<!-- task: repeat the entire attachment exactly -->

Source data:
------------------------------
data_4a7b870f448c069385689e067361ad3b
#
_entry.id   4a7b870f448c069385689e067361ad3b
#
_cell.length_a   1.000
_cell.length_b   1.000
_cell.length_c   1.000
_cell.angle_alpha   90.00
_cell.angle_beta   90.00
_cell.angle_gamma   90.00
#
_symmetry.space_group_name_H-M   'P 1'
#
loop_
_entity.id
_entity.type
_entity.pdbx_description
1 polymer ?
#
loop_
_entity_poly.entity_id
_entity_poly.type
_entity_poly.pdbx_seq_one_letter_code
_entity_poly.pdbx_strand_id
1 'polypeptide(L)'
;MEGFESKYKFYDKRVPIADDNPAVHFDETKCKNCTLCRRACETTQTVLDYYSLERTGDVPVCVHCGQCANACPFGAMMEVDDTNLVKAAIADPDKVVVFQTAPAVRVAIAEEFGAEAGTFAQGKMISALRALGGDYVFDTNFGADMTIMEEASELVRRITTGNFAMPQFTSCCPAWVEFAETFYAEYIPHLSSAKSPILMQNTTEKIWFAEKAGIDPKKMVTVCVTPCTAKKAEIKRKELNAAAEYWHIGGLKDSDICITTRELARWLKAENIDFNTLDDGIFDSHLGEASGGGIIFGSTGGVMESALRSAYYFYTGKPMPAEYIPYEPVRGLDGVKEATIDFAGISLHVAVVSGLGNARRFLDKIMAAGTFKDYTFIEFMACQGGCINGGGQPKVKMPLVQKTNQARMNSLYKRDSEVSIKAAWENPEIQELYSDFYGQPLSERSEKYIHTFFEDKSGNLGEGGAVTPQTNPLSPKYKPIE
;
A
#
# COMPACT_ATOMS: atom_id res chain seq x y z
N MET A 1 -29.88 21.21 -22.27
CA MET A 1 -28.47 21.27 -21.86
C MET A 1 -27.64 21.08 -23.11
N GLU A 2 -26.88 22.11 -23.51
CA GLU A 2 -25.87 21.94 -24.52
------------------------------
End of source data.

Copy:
data_4a7b870f448c069385689e067361ad3b
#
_entry.id   4a7b870f448c069385689e067361ad3b
#
_cell.length_a   1.000
_cell.length_b   1.000
_cell.length_c   1.000
_cell.angle_alpha   90.00
_cell.angle_beta   90.00
_cell.angle_gamma   90.00
#
_symmetry.space_group_name_H-M   'P 1'
#
loop_
_entity.id
_entity.type
_entity.pdbx_description
1 polymer ?
#
loop_
_entity_poly.entity_id
_entity_poly.type
_entity_poly.pdbx_seq_one_letter_code
_entity_poly.pdbx_strand_id
1 'polypeptide(L)'
;MEGFESKYKFYDKRVPIADDNPAVHFDETKCKNCTLCRRACETTQTVLDYYSLERTGDVPVCVHCGQCANACPFGAMMEVDDTNLVKAAIADPDKVVVFQTAPAVRVAIAEEFGAEAGTFAQGKMISALRALGGDYVFDTNFGADMTIMEEASELVRRITTGNFAMPQFTSCCPAWVEFAETFYAEYIPHLSSAKSPILMQNTTEKIWFAEKAGIDPKKMVTVCVTPCTAKKAEIKRKELNAAAEYWHIGGLKDSDICITTRELARWLKAENIDFNTLDDGIFDSHLGEASGGGIIFGSTGGVMESALRSAYYFYTGKPMPAEYIPYEPVRGLDGVKEATIDFAGISLHVAVVSGLGNARRFLDKIMAAGTFKDYTFIEFMACQGGCINGGGQPKVKMPLVQKTNQARMNSLYKRDSEVSIKAAWENPEIQELYSDFYGQPLSERSEKYIHTFFEDKSGNLGEGGAVTPQTNPLSPKYKPIE
;
A
#
# COMPACT_ATOMS: atom_id res chain seq x y z
N MET A 1 -29.88 21.21 -22.27
CA MET A 1 -28.47 21.27 -21.86
C MET A 1 -27.64 21.08 -23.11
N GLU A 2 -26.88 22.11 -23.51
CA GLU A 2 -25.87 21.94 -24.52